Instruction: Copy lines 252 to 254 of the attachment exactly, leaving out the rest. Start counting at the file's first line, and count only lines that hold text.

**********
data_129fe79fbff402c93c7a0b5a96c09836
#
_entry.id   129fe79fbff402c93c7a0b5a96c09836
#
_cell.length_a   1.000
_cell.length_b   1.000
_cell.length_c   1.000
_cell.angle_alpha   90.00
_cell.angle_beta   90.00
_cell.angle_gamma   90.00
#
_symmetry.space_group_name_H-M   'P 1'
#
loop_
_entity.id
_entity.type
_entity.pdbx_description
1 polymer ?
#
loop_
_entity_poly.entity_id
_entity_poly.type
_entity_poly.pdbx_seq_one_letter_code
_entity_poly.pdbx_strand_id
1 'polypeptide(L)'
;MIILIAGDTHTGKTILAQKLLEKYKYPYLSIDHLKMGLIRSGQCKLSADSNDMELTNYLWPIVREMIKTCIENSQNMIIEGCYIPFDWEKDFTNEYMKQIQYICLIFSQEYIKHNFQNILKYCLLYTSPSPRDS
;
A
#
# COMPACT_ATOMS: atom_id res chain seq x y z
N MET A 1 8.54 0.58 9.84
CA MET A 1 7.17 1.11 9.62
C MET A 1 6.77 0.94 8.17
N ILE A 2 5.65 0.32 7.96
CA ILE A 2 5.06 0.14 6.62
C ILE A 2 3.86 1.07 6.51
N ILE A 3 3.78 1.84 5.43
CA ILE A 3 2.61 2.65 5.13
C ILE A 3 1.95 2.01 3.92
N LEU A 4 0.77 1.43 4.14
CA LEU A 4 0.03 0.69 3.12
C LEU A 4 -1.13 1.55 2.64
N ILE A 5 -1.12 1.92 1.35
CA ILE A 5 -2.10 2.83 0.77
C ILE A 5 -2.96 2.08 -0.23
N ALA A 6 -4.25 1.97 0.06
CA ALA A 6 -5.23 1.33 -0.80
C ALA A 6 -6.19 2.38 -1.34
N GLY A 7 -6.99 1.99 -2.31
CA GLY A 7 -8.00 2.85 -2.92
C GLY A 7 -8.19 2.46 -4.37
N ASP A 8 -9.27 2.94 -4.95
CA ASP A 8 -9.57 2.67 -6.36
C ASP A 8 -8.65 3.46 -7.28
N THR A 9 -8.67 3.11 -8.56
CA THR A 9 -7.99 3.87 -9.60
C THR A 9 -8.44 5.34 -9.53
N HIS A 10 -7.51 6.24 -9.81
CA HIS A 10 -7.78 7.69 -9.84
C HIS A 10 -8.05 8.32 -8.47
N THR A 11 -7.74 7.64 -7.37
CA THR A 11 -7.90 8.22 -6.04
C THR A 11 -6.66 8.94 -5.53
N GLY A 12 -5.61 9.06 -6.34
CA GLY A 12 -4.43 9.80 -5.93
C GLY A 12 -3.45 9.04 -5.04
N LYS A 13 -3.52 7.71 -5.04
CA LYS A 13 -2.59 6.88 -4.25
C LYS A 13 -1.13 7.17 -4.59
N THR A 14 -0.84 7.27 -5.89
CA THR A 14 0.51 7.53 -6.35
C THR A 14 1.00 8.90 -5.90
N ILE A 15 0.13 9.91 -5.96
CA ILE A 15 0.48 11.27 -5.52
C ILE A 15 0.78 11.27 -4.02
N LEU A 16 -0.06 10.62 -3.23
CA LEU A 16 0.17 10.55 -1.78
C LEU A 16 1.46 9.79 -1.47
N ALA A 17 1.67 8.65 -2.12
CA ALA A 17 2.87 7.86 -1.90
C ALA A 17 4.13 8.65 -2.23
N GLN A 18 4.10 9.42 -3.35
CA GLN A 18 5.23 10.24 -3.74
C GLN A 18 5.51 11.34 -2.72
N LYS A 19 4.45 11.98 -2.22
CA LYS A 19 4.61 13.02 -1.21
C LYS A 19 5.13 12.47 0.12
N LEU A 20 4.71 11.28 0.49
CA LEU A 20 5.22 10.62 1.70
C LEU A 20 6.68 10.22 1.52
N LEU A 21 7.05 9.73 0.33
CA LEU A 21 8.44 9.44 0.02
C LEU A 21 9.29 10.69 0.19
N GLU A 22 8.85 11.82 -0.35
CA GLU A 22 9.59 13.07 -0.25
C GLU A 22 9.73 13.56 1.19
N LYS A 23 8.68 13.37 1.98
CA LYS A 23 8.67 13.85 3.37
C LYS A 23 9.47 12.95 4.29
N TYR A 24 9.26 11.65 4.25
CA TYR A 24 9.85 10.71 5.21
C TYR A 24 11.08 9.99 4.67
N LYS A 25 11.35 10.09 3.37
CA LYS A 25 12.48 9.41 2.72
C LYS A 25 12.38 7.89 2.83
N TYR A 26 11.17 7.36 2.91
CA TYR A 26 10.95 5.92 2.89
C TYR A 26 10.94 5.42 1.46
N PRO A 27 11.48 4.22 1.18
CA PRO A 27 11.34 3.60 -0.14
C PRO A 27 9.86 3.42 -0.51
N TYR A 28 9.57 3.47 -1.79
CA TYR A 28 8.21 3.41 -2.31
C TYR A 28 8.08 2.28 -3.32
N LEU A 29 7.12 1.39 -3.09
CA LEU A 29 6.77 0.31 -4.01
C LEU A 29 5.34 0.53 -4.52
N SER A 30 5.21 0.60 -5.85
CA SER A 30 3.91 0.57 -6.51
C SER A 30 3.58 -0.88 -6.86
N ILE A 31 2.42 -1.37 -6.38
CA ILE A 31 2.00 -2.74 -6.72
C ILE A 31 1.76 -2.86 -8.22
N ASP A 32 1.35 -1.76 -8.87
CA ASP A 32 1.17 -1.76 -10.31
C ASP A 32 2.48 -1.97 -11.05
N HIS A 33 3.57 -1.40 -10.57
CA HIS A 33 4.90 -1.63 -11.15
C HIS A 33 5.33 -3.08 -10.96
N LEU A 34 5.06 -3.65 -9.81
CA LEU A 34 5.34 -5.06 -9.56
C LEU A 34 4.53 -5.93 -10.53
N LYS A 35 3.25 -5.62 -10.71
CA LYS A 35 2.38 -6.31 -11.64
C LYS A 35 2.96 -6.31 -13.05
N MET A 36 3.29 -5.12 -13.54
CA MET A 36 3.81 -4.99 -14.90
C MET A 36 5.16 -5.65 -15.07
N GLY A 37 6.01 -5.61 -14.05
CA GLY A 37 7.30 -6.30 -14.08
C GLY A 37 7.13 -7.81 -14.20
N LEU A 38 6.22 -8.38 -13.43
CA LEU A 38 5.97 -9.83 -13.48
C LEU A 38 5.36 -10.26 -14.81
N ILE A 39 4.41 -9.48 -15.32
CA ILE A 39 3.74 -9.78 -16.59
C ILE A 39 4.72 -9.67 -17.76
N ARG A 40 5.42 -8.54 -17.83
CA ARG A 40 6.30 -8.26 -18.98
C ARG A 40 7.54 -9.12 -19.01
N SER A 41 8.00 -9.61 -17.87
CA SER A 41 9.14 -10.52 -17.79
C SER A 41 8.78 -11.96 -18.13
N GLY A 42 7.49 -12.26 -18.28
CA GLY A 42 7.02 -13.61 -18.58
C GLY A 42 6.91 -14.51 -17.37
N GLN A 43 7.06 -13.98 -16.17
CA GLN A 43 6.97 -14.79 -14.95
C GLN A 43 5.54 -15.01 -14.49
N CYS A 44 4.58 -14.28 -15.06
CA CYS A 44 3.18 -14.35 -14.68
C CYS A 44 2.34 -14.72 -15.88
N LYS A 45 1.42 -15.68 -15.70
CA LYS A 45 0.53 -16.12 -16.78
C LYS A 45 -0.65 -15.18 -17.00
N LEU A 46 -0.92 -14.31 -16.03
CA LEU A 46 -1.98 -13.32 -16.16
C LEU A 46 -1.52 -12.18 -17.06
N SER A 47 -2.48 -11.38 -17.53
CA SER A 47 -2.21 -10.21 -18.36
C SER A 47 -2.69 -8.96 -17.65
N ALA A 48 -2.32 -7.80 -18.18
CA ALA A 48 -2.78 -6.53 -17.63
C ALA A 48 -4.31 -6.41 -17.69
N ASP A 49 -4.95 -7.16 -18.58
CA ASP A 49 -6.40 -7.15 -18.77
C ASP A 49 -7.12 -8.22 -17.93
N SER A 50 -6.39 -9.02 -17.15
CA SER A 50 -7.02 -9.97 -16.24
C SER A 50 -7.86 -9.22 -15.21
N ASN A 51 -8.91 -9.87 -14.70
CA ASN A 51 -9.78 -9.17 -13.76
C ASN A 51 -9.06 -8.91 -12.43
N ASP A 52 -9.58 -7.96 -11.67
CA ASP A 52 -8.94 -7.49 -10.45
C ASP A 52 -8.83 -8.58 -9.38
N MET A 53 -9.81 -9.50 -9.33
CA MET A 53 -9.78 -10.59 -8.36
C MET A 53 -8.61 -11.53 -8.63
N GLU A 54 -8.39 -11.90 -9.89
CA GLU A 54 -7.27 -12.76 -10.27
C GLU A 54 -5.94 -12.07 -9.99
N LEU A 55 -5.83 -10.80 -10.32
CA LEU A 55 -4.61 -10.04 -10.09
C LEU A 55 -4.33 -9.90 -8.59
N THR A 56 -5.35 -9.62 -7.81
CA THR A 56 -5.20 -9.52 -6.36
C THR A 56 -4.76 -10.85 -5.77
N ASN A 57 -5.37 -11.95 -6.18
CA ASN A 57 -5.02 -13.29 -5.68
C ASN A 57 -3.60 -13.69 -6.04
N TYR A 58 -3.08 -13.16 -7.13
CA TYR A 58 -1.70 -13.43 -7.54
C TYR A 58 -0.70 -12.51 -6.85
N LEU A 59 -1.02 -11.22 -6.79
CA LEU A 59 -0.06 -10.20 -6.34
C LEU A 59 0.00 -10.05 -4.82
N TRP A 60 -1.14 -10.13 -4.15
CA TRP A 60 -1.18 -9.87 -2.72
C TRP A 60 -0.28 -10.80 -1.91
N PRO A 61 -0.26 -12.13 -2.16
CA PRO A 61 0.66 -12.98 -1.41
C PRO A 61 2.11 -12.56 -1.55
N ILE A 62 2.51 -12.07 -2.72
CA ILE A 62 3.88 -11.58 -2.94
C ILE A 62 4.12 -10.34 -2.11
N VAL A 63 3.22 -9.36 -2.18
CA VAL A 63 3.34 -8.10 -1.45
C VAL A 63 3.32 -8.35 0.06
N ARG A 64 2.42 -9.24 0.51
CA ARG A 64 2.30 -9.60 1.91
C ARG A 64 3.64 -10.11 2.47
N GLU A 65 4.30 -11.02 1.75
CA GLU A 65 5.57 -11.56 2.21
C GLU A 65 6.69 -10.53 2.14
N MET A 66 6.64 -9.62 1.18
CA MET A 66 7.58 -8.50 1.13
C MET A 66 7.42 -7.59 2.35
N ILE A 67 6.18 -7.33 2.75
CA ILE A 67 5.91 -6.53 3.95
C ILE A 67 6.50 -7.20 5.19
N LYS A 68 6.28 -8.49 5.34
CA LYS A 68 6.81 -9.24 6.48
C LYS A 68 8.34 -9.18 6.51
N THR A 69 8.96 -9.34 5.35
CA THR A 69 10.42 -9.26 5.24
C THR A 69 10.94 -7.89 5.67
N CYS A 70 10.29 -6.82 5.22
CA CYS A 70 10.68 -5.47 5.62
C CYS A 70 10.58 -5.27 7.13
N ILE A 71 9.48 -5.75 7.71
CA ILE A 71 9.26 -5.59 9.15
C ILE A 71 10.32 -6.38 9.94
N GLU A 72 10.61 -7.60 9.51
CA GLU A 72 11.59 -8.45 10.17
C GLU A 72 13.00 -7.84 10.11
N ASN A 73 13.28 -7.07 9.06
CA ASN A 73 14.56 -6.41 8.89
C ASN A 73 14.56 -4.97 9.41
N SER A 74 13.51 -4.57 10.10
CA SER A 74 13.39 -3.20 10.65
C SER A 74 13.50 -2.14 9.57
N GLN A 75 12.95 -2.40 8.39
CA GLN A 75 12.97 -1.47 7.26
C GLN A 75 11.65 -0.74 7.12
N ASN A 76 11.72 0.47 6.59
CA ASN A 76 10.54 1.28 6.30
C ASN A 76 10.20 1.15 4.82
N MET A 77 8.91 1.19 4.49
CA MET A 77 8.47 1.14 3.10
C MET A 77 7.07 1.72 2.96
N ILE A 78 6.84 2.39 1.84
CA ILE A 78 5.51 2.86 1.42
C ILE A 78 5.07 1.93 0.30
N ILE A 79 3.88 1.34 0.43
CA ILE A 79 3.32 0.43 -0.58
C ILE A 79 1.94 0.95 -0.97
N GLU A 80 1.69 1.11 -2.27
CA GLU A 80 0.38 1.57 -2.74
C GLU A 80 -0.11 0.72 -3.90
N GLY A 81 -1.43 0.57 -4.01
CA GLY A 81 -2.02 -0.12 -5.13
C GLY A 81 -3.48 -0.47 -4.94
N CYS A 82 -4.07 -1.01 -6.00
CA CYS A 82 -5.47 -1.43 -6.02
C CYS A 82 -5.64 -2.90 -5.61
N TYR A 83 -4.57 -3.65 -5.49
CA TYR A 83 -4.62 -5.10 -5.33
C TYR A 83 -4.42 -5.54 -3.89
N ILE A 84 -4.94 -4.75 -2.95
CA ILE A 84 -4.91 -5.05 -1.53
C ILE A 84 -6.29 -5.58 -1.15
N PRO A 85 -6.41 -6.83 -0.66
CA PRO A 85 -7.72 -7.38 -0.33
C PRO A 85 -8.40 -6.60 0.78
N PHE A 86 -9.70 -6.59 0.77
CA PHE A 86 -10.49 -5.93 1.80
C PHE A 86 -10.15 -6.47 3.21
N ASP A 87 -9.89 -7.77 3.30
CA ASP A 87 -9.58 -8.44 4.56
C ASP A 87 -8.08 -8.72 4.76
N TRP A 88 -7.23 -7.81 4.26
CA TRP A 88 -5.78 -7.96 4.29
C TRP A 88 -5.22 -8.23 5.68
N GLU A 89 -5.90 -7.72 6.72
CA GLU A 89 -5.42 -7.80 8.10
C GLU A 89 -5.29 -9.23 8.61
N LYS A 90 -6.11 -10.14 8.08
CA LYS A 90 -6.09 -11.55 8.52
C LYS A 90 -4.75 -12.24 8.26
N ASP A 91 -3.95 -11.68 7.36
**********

C SER A 74 13.50 -2.14 9.57
N GLN A 75 12.95 -2.40 8.39
CA GLN A 75 12.97 -1.47 7.26